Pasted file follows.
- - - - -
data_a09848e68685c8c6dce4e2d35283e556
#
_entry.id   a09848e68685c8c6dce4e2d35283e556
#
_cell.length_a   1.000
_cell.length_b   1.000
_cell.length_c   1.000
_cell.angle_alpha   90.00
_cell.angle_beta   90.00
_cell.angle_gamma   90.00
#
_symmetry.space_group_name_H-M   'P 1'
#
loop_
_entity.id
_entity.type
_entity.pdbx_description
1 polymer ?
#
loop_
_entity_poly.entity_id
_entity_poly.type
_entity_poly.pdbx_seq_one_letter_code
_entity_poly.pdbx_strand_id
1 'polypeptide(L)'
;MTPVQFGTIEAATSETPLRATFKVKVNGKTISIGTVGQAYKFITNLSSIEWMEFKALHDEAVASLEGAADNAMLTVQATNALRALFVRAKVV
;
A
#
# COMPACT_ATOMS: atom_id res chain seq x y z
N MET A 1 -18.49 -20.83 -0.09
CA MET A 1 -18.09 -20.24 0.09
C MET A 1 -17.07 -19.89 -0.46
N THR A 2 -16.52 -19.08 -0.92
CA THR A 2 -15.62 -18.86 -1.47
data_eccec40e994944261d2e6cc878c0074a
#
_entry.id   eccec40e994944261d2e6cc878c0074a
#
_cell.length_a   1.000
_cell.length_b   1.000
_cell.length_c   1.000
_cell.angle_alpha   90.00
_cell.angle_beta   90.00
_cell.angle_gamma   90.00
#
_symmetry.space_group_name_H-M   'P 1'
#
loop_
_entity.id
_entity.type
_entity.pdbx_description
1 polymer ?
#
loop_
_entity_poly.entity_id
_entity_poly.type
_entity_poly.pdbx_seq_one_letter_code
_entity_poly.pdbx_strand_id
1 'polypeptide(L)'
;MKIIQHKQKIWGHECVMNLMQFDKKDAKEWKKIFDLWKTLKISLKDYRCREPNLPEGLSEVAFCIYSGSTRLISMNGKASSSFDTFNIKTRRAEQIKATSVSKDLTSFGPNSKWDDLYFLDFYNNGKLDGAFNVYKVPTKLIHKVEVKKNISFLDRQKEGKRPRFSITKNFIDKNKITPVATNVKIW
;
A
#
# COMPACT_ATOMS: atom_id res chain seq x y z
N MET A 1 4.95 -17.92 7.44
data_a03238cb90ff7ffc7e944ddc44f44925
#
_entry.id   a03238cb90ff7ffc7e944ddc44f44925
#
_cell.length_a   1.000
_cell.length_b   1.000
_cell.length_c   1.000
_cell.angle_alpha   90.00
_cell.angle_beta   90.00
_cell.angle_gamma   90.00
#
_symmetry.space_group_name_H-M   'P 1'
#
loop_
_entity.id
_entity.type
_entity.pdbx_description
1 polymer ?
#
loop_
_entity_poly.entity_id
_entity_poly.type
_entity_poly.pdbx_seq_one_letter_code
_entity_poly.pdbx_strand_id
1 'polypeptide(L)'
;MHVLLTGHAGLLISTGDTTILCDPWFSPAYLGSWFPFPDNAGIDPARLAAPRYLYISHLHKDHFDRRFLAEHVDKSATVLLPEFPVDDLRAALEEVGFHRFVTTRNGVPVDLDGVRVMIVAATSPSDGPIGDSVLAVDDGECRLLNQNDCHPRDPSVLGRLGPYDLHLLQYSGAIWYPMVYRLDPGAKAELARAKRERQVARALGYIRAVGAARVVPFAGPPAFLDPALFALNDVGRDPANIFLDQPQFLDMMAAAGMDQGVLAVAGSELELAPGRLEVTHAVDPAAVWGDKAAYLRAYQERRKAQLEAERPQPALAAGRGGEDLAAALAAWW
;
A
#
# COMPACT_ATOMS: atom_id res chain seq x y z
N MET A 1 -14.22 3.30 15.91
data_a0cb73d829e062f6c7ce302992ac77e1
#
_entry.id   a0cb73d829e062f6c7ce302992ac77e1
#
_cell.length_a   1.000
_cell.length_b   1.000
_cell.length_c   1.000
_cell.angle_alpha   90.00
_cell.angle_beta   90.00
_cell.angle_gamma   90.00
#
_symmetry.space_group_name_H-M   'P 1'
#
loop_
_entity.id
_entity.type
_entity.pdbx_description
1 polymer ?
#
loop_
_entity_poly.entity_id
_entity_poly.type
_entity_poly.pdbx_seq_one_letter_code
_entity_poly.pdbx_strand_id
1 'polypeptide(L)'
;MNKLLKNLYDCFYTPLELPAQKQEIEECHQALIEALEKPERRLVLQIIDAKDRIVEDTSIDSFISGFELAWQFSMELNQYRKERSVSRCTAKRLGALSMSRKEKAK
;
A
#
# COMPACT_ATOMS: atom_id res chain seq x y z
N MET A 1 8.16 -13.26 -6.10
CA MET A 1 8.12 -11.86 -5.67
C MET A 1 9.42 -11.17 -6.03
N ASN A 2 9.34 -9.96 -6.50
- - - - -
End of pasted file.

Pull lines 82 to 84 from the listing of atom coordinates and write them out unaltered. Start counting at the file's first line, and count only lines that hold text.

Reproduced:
_entity.type
_entity.pdbx_description
1 polymer ?